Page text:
ON my office wall hangs a faded leaflet I picked up on a Dallas street the day John F. Kennedy was shot. It shows two police-booking-style photos of the president, beneath which blares the line "Wanted for Treason" and the accusations that he aided "Communist inspired racial riots" and "illegally invaded a sovereign state" when he sent U.S. troops to quell a riot that greeted a black student's entrance to the University of Mississippi in 1962.
Just weeks before Kennedy's 1963 murder, Ku Klux Klan bombers killed four girls in a church in Birmingham, Ala. Earlier, civil rights leader Medgar Evers was assassinated in Mississippi, and Gov. George Wallace defied court orders to integrate the University of Alabama. Segregationist Southerners blamed Kennedy and the allegedly Communist-backed Martin Luther King for all of it.
For The Record
Los Angeles Times Sunday October 08, 2006 Home Edition Book Review Part R Page 10 Features Desk 1 inches; 52 words Type of Material: Correction
Supreme Court: An Oct. 1 review of "Justice for All," a biography of Supreme Court Chief Justice Earl Warren, said the high court rejected separate-but-equal schools and ordered them integrated "with all deliberate speed" in May 1954. Although the ruling was issued in 1954, the order to desegregate followed in May 1955.
But the man behind the destruction of the century-old Southern system of racial segregation was not Kennedy or any Democrat at all. That man was Earl Warren, the former Republican governor of California who was appointed chief justice of the U.S. Supreme Court by a Republican president, Dwight D. Eisenhower. By the late '60s, the solidly Democratic South had defected to the GOP because of Democratic support for civil rights legislation sparked by the Warren court's decisions.
A further irony is that Warren was an almost stereotypical Republican before joining the high court. As Jim Newton reveals in his meticulously researched and well-told new biography, "Justice for All," Warren was a zealous prosecutor, passionately anti-Communist, pro-business, anti-New Deal, anti-gambling, anti-pornography, tough on crime (his father was murdered in their Bakersfield home in 1938), and he favored interning California's Japanese and their American-born children after Pearl Harbor.
But Warren was no ideologue. Rather, he was guided by a strong sense of fair play and a fervent belief that the high court's mandate was to achieve the Founders' basic intent: All men are created equal. Sworn in as chief justice on Oct. 5, 1953, he would over the next 16 years "remake the nation's voting rights, empower criminal defendants, break down racial segregation, halt the demagogic pursuit of Communists, expand the rights of protest and dissent, embolden newspapers to challenge public leaders, and re-imagine the relationship between liberty and security in a free society,"\o7 \f7 Newton writes. "[I]n the face of bitter opposition, the Warren Court imported the great values of America's Declaration of Independence and the promises of its Bill of Rights into the working life of the nation." \o7 \f7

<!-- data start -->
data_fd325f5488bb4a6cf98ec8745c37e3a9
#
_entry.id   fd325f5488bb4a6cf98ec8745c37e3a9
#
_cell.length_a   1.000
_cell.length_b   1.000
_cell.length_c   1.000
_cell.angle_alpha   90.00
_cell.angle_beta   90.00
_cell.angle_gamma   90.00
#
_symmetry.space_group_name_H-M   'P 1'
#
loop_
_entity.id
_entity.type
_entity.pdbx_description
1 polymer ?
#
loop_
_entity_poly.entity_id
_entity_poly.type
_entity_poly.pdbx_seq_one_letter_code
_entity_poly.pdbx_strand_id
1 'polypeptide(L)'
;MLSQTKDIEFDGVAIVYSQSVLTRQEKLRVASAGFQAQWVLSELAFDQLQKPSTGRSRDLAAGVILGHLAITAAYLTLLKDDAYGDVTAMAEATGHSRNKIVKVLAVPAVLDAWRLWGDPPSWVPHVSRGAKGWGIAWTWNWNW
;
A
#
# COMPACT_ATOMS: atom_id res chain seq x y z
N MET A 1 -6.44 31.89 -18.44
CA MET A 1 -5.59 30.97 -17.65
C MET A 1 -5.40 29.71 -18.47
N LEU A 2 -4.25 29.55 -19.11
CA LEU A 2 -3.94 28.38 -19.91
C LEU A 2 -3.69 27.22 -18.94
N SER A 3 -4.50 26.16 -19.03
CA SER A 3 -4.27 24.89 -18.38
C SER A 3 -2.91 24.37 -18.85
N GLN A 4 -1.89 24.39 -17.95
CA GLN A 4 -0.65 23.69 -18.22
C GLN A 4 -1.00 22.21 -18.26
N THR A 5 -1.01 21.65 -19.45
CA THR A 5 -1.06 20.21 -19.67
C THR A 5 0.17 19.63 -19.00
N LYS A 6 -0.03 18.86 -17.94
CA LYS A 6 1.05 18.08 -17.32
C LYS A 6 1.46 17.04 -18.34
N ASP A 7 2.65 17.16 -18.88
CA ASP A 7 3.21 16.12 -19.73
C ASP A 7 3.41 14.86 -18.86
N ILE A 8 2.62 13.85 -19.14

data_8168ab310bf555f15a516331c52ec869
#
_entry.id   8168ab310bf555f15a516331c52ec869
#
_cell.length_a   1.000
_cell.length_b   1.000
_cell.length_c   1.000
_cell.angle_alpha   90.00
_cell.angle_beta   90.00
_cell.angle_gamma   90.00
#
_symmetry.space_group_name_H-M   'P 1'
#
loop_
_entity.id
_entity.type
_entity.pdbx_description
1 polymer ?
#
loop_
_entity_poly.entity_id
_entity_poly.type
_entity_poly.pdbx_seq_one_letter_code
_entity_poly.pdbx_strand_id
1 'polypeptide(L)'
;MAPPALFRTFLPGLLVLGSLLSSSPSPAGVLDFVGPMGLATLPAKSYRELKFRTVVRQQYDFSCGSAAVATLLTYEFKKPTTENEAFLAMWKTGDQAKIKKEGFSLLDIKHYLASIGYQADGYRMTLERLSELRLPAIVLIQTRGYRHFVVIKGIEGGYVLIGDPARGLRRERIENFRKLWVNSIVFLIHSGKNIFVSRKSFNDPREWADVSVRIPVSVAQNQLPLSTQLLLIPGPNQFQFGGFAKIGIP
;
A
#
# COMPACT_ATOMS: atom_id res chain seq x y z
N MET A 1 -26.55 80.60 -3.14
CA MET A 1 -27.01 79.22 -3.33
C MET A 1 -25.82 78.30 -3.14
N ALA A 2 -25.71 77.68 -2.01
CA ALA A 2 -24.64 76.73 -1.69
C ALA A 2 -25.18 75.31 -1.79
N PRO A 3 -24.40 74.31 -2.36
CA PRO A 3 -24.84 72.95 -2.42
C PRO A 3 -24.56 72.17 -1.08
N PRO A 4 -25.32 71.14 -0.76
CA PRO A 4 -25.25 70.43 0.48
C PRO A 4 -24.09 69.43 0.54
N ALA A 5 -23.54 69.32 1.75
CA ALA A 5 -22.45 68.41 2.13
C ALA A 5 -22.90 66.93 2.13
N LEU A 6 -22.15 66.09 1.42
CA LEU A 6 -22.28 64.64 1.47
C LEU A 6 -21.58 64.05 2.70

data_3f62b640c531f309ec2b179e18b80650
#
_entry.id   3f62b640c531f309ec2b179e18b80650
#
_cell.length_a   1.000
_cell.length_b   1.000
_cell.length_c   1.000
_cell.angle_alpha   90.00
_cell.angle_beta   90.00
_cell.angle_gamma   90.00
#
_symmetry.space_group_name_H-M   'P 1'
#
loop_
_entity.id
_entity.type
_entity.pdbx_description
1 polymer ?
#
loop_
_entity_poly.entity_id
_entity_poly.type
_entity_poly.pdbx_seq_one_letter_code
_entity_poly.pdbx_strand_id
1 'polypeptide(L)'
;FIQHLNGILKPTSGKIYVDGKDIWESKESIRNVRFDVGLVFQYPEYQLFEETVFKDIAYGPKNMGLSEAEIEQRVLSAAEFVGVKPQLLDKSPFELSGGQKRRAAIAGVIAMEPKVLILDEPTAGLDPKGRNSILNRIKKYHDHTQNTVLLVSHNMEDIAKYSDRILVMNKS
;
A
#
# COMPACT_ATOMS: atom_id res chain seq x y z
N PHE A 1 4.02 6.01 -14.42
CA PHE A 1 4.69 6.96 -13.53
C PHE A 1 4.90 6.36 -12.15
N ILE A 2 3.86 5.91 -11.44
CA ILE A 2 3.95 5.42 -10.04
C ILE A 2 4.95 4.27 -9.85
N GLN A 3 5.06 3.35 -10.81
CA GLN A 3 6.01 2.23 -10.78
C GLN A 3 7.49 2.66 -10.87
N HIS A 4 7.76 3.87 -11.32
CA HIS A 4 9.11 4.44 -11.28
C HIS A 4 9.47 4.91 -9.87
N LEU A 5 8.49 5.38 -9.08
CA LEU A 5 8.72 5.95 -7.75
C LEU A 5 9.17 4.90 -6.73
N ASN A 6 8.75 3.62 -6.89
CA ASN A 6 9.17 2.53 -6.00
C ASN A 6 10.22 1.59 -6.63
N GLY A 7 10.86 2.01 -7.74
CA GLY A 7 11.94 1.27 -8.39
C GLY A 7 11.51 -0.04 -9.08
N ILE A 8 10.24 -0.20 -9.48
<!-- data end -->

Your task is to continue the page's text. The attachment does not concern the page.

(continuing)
Newton, a longtime reporter, editor and now city-county bureau chief for the Los Angeles Times, draws on a vast trove of academic, government and private materials, as well as the personal reflections of surviving relatives and associates. He traces Warren's path from young donkey rider and indifferent student through his World War I Army service, a UC Berkeley law degree and his ambitious rise from Alameda County prosecutor to state attorney general and governor in 1943. His ingratiating personal style and generally safe politics helped him win reelection twice more, with the enthusiastic backing of the state's business establishment and its two most influential conservative newspapers, the Oakland Tribune and The Times.
Not only were Warren's political acts mostly safe and circumspect, but he also was a Norman Rockwell-esque vision of the staunch Western Republican -- big, bold, blue-eyed. Born in 1891 to Swedish and Norwegian immigrant working-class parents, he was a dedicated husband and father of six, an avid hunter, camper and hiker, a Mason, a passionate baseball and football fan and a regular churchgoer who liked an evening drink or two and a good cigar -- in short, a real man's man.
As governor, Newton writes, Warren was hard-working and conscientious but always ambitious for higher office. He campaigned hard to win the GOP vice presidential nomination in 1948 and sought the top spot in 1952, only to see the winner, Eisenhower, choose Warren's main California rival, Richard Nixon, as his No. 2. Eisenhower later wrote that Warren's views "seemed to reflect high ideals and a great deal of common sense," but the governor was too much like himself, and he wanted balance on the ticket, including youth. (Nixon was 39, Warren 61.) Eisenhower also passed over Warren for a Cabinet post but, after several conversations with him, finally promised the first Supreme Court vacancy through his broker, Atty. Gen. Herbert Brownell. Eisenhower viewed Warren as a perfect counterbalance to the New Deal liberals on the court. Based on that assurance, Warren had announced in 1953 his resolve not to run for governor again when Chief Justice Fred Vinson died unexpectedly.